The two words “mountain” and “Sinai” represent two opposite ideas. Mountains by definition are elevated - connoting pride and overbearance - but the specific mountain named Sinai was not known for its grandeur. Quite the contrary, Sinai was chosen by G-d to host the great revelation of Torah to the Jewish people specifically because it was humble and unassuming - integral character traits necessary to achieving personal spiritual perfection. In light of this it seems odd that a parsha would be named simply “mountain” - which connotes pride - without the important caveat that comes along with the word “Sinai.”

While humility is essential, there comes a time when confidence and pride should take center stage. On the first day of school every student enters feeling like they know nothing, but after studying for a while, fluency and confidence in the subject matter should replace their initial shyness. Retaining a healthy dosage of humility is crucial to being the best at anything you do, but it shouldn’t be the overarching trait of your professionalism. When you know what you're doing, you should be proud of it.

Torah is like a huge, towering mountain and just knowing there are 613 commandments can be overwhelming for anyone standing at the beginning of the trail. Reading the Five Books of Moses leaves one with more questions than answers since the details of most Mitzvot are cryptic to say the least. It makes you feel like a “Sinai Jew.”

But the Torah and all its 613 commandments define us as Jews, so there must be a way for every Jew to know them and own them. There must be a way to graduate from being “Sinai Jews” and become more pronounced “Mountain Jews.”

That’s why Maimonides gifted the Jewish world his Mishneh Torah - the most comprehensive encyclopedia of Jewish law to date - and the Sefer Hamitzvot - a concise counting of all 613 mitzvot. With brilliant clarity he provides every Jew the opportunity to become familiar with every aspect of Jewish law. Even without becoming an authority on Jewish law, Maimonides empowers every Jew to be proud of his or her heritage.

I invite you to join me on a year-long journey in studying the 613 Mitzvot with Maimonides. Register here to receive daily messages of links to a video and audio recording of the daily Maimonides study program I am offering this year, and become familiar with our awesome heritage.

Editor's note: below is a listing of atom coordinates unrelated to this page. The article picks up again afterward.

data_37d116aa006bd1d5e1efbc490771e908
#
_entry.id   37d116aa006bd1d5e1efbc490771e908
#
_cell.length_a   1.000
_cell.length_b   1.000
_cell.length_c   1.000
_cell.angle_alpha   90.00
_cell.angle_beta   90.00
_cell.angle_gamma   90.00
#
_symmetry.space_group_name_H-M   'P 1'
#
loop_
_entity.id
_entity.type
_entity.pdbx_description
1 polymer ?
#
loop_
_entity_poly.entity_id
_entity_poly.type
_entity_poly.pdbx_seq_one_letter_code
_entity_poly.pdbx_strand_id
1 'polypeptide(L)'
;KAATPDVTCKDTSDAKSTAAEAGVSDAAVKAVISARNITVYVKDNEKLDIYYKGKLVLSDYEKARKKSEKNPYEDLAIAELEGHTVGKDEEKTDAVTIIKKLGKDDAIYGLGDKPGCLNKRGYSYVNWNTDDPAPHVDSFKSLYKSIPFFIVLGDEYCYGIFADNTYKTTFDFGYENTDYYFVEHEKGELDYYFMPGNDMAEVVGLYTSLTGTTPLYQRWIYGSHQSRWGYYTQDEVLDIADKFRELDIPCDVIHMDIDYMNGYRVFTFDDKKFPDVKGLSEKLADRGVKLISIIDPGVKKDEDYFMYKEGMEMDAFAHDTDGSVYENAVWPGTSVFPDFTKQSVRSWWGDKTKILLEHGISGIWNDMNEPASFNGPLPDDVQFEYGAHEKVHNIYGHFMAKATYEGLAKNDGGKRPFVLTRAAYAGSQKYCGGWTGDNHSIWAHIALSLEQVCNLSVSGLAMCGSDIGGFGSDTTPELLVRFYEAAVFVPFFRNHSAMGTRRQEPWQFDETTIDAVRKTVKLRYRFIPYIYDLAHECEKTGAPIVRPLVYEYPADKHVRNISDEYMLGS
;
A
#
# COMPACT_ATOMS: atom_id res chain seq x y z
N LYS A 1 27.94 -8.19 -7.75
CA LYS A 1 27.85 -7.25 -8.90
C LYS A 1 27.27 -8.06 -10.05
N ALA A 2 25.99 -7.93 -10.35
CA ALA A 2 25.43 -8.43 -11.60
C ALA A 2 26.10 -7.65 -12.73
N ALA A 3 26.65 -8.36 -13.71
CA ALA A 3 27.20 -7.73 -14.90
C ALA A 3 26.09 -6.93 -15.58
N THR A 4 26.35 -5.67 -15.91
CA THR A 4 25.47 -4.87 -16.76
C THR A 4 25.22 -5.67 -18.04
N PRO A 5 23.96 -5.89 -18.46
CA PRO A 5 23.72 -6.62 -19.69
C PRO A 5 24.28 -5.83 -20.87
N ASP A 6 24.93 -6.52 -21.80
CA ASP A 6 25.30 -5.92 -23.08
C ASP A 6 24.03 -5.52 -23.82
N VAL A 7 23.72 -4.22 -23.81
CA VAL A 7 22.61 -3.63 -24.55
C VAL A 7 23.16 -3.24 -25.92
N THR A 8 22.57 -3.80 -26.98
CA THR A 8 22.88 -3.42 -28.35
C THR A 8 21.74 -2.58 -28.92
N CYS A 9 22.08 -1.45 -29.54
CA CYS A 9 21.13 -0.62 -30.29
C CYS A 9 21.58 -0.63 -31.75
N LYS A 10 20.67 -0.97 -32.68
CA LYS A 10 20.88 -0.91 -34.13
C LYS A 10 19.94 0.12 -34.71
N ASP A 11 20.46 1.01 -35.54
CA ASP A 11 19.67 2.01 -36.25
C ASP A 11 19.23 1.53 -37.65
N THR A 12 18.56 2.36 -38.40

From the smallest to the biggest

In America we have age milestones for many things. There is an age you can vote, marry, purchase alcohol, hold national public office and finally the age you need to be to become president. More close to home, often children wish they could make their own decisions about bedtime, meals and homework and the inevitable truth is that until they grow up we will be making those decisions for them. Until then, kids are just kids. Or are they?

This week’s parsha opens with a peculiar sentence. G-d tells Moshe “Speak to the Kohanim the sons of Aharon, and you shall tell them.” See the redundancy? Torah is typically succinct and brief in its expression. It would have been sufficient to state simply “Speak to the Kohanim.” Why the added “and you shall tell them?”

Before bringing the Talmudic answer to this question, it’s important to appreciate that our sages expressed profound ideas in the brilliant articulation of their sentences. With proper training one can analyze every line of Talmud and extract volumes of interpretations and lessons.

Regarding the above redundancy the sages said four Hebrew words: “Lehazhir hagdolim al haktanim.” The simple explanation of these words is that the purpose of the double expression in this case is “to admonish the adult Kohanim to be responsible for the children,” that they should be careful with the rules too.

In this context, the Hebrew word “Lehazhir” means to warn and admonish, and our sages’ teaching communicates the responsibility of adults to educate the children. However the same word can also mean “to illuminate and brighten,” and when read with this translation, the meaning of our sages’ teachings takes on a new angle: children, through their behavior, illuminate and inspire their elders to do even better.